January 27, 1984: Michael Jackson's hair catches fire during Pepsi commercial

The King of Pop suffered serious burns when pyrotechnics ignited his hair, leaving him reliant on the painkillers which contributed to his early death 24 years later.

Music megastar Michael Jackson was rushed to hospital in Los Angeles on this day in 1984, after being set on fire during the filming of a TV commercial.

The 25-year-old, later dubbed the ‘King of Pop’, was filming a staged concert performance for a new advertising campaign by Pepsi with members of his family, when sparks from a pyrotechnic explosion ignited his hair.

Jackson briefly continued performing, then hurried to the back of the set where he was pushed to the ground and extinguished by stage hands and his brothers.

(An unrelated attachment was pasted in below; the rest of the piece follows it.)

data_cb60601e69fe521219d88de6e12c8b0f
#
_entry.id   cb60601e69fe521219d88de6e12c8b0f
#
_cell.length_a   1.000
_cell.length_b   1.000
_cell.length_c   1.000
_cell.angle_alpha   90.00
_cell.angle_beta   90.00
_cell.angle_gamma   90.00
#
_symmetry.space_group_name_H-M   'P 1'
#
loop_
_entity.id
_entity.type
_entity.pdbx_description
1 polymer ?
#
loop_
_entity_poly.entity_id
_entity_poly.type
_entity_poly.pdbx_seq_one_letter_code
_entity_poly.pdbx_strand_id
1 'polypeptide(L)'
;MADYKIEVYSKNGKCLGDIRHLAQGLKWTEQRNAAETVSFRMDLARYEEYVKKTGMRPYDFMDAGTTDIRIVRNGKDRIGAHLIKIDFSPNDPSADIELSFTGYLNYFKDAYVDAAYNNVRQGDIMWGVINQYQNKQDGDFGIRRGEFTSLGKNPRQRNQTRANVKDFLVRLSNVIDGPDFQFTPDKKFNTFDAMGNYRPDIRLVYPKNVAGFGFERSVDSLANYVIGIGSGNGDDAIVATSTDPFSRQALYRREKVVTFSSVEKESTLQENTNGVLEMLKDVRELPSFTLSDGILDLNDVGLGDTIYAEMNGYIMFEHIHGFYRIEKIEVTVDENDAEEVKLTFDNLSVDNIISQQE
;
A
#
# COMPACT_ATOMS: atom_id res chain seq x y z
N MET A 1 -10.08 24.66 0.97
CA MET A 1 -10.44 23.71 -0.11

The singer was initially taken to Cedars-Sinai Medical Centre, where he was “noted to be quite shaken up with palm-sized area of second-degree and small area of third-degree burns” by his doctor, Steven Hoefflin.

Michael Jackson in ambulance

His wounds were treated, and then he was given a number of different painkillers and prescribed a powerful sedative to calm his nerves and help him sleep.

Jackson was arguably at the very peak of his career when the incident happened. His album Thriller had been released to huge acclaim at the end of 1982 and he would go on to win a record eight Grammy awards in February.

He and his brothers had signed a promotional deal with Pepsi worth $5 million in November the previous year. After the accident, Pepsi paid Jackson $1.5 million in compensation, which the pop star donated to the Brotman Medical Centre, one of the hospitals in which he was treated.

[August 16, 1977: The King is Dead: Elvis Presley dies aged 42 in Memphis]